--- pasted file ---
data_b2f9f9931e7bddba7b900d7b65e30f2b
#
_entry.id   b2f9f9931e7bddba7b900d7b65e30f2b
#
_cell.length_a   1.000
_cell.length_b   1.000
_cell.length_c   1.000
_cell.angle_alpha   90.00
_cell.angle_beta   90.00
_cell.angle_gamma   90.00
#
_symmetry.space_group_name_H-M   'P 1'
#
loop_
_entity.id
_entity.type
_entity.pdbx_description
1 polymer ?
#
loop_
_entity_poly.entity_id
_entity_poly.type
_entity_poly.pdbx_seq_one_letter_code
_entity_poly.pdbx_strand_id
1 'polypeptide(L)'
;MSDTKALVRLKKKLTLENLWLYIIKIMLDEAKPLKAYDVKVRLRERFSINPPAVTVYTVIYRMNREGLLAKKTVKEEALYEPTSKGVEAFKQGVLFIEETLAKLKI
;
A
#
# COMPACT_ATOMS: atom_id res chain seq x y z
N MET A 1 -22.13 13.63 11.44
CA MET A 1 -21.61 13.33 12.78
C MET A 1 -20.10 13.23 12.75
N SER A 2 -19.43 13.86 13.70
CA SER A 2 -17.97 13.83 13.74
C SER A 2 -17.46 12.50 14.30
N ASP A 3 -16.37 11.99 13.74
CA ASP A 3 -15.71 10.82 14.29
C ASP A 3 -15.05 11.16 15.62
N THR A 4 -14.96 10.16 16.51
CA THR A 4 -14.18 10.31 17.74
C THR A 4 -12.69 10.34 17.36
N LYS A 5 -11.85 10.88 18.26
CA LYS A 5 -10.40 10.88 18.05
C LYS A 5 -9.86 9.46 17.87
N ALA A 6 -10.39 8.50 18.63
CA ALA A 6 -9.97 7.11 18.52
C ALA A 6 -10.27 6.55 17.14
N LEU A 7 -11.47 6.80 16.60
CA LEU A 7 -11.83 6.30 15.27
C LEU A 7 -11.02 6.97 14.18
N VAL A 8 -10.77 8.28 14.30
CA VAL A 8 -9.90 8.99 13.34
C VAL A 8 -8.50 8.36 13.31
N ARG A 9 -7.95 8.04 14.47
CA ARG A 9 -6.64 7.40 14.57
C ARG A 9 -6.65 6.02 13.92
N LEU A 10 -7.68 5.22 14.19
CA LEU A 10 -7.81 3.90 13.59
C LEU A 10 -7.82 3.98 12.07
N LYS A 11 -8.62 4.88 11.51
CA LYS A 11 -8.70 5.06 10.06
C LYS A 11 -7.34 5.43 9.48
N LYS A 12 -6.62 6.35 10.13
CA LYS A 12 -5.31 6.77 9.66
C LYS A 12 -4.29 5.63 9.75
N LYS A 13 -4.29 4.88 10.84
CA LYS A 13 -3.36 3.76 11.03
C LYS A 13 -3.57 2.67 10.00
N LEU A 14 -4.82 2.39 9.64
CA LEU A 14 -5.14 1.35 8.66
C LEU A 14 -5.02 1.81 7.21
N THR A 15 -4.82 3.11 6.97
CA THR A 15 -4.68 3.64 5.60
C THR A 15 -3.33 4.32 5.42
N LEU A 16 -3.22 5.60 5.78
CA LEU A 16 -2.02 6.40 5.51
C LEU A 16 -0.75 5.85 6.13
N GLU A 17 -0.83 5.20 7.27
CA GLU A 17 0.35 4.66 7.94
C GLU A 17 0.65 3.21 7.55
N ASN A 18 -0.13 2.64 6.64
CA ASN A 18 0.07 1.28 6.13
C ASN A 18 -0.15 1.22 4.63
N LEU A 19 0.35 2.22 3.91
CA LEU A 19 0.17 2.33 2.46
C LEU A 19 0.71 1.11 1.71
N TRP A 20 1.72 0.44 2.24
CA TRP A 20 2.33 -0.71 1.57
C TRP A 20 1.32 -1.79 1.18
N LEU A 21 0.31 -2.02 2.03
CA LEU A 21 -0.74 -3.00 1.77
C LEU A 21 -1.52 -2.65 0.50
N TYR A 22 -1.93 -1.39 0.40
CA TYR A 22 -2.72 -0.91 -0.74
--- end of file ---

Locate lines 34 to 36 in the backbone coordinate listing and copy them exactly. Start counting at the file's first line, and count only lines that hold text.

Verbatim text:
N SER A 2 -19.43 13.86 13.70
CA SER A 2 -17.97 13.83 13.74
C SER A 2 -17.46 12.50 14.30